(Click on video to animate.) Iron filings suspended in oil show that they align themselves in loops.
magnetitie magnetic attraction
The same would-be loops demonstrated with magnetite.

Because the Sun in a concave Earth is disk-like and pointing at the equator on the equinoxes, the above diagram of a loop of wire is a very good representation of the Sun itself. It also demonstrates how the Sun’s magnetic B-field is on its side pointing at the equator and is the same path its sunlight follows. Could the Sun be magnetic in this theory? Yes. Due to the content of meteorites, the Sun has been theorized to be made out of a permalloy of low nickel content (30% to 50%), probably Invar (36%). All nickel/iron alloys are soft magnets, i.e. very easily magnetized.

Notice how the suspended iron filings are curving around the poles in 3D in a ball shape. This ball shape is actually called a horn torus. The Sun’s magnetic field and its light path are a “horn torus on its side” pointing at the equator on the equinoxes. The nearest real world device is an electronic transformer with loads of wire windings, but even this isn’t an exact analogy.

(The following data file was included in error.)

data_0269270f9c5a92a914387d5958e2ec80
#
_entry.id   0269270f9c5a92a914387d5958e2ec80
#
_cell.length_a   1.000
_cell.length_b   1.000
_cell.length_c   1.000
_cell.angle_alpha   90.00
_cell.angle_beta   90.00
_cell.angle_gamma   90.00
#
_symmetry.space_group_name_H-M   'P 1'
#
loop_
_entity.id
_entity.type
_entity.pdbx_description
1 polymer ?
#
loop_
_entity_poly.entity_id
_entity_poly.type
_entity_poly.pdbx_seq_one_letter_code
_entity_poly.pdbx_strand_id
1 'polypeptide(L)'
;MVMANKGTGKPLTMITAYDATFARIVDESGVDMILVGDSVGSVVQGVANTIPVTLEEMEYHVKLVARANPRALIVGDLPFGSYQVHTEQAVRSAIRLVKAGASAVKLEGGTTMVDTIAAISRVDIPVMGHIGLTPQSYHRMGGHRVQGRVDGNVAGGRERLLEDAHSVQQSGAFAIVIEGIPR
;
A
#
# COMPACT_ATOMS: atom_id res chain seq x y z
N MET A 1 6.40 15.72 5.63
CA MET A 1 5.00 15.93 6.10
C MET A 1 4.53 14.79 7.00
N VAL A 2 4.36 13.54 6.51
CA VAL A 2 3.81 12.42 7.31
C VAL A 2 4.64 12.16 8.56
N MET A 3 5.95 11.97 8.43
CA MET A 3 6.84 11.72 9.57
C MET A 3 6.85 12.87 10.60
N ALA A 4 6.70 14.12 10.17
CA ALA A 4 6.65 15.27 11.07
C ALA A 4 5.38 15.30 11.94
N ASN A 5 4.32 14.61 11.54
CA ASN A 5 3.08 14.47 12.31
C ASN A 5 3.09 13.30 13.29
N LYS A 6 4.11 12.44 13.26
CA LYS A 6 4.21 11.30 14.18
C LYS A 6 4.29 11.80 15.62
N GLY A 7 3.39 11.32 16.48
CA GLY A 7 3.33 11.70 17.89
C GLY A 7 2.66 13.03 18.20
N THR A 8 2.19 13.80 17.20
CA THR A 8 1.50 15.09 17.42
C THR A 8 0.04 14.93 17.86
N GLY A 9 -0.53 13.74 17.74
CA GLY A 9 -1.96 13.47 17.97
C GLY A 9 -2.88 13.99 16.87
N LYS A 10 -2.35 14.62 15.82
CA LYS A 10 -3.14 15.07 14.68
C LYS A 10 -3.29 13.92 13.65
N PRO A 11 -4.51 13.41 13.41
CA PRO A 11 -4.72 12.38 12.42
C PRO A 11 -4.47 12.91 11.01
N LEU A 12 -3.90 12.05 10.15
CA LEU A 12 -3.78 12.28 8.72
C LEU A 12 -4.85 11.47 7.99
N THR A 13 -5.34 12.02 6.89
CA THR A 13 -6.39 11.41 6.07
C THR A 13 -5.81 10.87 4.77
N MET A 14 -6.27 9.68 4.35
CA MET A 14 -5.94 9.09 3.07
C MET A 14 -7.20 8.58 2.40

The horn torus is the one shape to describe the path of sunlight.
toroid - side
More accurately, it is the horn torus on its side pointing at the equator which describes the path of sunlight at the equinoxes. It is also layered just like sunlight.
(Click to animate). A 2D horn torus with rotation demonstrates the path of sunlight perfectly.
doughnut transformer
A doughnut transformer is said to have lots of advantages over the traditional shape. The above photo isn’t the ideal analogy because 1. it isn’t a horn torus; 2. there needs to be “infinitely” more windings and; 3. the windings need to be perfectly circular.

Light isn’t supposed to be affected by magnetism alone because it isn’t a dipole (two poles). However, engineers have bent light in a cavity of electrified silicon similar to the way electrons follow the magnetic field lines. In essence they have created mini-Earth’s.

It’s not over yet. The amount of daylight on the equinoxes at the equator and refraction of the dawn and dusk Sun’s rays in a concave Earth can reveal an interesting clue as to the exact location of the Sun in the Earth cavity.

Exact Sun location